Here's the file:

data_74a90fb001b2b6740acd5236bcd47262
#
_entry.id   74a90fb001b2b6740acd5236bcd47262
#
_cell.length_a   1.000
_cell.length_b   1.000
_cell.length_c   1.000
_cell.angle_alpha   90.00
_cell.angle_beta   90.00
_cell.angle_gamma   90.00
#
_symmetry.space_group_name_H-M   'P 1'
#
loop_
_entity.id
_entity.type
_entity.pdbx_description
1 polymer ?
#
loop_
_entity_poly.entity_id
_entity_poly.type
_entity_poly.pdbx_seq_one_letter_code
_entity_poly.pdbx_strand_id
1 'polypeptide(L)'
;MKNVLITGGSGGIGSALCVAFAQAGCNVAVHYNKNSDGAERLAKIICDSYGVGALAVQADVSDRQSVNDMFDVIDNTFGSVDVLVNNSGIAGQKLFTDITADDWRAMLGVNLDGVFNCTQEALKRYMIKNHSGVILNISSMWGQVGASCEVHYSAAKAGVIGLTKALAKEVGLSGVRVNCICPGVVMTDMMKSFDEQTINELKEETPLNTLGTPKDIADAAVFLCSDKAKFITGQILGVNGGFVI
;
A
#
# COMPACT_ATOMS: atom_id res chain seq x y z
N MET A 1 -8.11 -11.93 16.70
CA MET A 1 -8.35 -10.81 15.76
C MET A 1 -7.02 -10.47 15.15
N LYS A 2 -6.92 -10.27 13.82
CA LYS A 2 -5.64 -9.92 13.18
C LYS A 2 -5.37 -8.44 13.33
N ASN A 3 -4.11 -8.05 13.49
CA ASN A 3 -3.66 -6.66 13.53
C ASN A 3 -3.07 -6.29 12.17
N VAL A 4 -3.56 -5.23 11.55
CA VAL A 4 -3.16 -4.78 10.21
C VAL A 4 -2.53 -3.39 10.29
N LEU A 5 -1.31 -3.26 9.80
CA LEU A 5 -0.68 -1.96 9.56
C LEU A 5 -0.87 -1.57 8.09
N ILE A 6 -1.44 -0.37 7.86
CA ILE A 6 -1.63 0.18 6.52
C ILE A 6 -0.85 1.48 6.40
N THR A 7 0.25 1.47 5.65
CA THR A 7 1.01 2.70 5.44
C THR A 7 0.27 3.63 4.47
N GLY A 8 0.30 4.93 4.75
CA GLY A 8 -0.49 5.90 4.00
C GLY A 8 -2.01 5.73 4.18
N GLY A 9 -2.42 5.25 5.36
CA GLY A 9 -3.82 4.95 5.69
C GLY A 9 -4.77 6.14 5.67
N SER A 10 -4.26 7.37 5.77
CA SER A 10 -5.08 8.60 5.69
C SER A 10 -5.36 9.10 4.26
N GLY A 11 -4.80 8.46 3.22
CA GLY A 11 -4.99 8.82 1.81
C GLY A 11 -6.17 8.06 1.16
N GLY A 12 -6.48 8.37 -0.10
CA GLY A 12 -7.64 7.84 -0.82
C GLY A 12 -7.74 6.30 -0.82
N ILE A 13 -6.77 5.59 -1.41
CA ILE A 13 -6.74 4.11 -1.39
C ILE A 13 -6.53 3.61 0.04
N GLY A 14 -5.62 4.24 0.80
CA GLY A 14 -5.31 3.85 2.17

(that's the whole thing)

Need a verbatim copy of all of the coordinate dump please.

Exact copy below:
data_74a90fb001b2b6740acd5236bcd47262
#
_entry.id   74a90fb001b2b6740acd5236bcd47262
#
_cell.length_a   1.000
_cell.length_b   1.000
_cell.length_c   1.000
_cell.angle_alpha   90.00
_cell.angle_beta   90.00
_cell.angle_gamma   90.00
#
_symmetry.space_group_name_H-M   'P 1'
#
loop_
_entity.id
_entity.type
_entity.pdbx_description
1 polymer ?
#
loop_
_entity_poly.entity_id
_entity_poly.type
_entity_poly.pdbx_seq_one_letter_code
_entity_poly.pdbx_strand_id
1 'polypeptide(L)'
;MKNVLITGGSGGIGSALCVAFAQAGCNVAVHYNKNSDGAERLAKIICDSYGVGALAVQADVSDRQSVNDMFDVIDNTFGSVDVLVNNSGIAGQKLFTDITADDWRAMLGVNLDGVFNCTQEALKRYMIKNHSGVILNISSMWGQVGASCEVHYSAAKAGVIGLTKALAKEVGLSGVRVNCICPGVVMTDMMKSFDEQTINELKEETPLNTLGTPKDIADAAVFLCSDKAKFITGQILGVNGGFVI
;
A
#
# COMPACT_ATOMS: atom_id res chain seq x y z
N MET A 1 -8.11 -11.93 16.70
CA MET A 1 -8.35 -10.81 15.76
C MET A 1 -7.02 -10.47 15.15
N LYS A 2 -6.92 -10.27 13.82
CA LYS A 2 -5.64 -9.92 13.18
C LYS A 2 -5.37 -8.44 13.33
N ASN A 3 -4.11 -8.05 13.49
CA ASN A 3 -3.66 -6.66 13.53
C ASN A 3 -3.07 -6.29 12.17
N VAL A 4 -3.56 -5.23 11.55
CA VAL A 4 -3.16 -4.78 10.21
C VAL A 4 -2.53 -3.39 10.29
N LEU A 5 -1.31 -3.26 9.80
CA LEU A 5 -0.68 -1.96 9.56
C LEU A 5 -0.87 -1.57 8.09
N ILE A 6 -1.44 -0.37 7.86
CA ILE A 6 -1.63 0.18 6.52
C ILE A 6 -0.85 1.48 6.40
N THR A 7 0.25 1.47 5.65
CA THR A 7 1.01 2.70 5.44
C THR A 7 0.27 3.63 4.47
N GLY A 8 0.30 4.93 4.75
CA GLY A 8 -0.49 5.90 4.00
C GLY A 8 -2.01 5.73 4.18
N GLY A 9 -2.42 5.25 5.36
CA GLY A 9 -3.82 4.95 5.69
C GLY A 9 -4.77 6.14 5.67
N SER A 10 -4.26 7.37 5.77
CA SER A 10 -5.08 8.60 5.69
C SER A 10 -5.36 9.10 4.26
N GLY A 11 -4.80 8.46 3.22
CA GLY A 11 -4.99 8.82 1.81
C GLY A 11 -6.17 8.06 1.16
N GLY A 12 -6.48 8.37 -0.10
CA GLY A 12 -7.64 7.84 -0.82
C GLY A 12 -7.74 6.30 -0.82
N ILE A 13 -6.77 5.59 -1.41
CA ILE A 13 -6.74 4.11 -1.39
C ILE A 13 -6.53 3.61 0.04
N GLY A 14 -5.62 4.24 0.80
CA GLY A 14 -5.31 3.85 2.17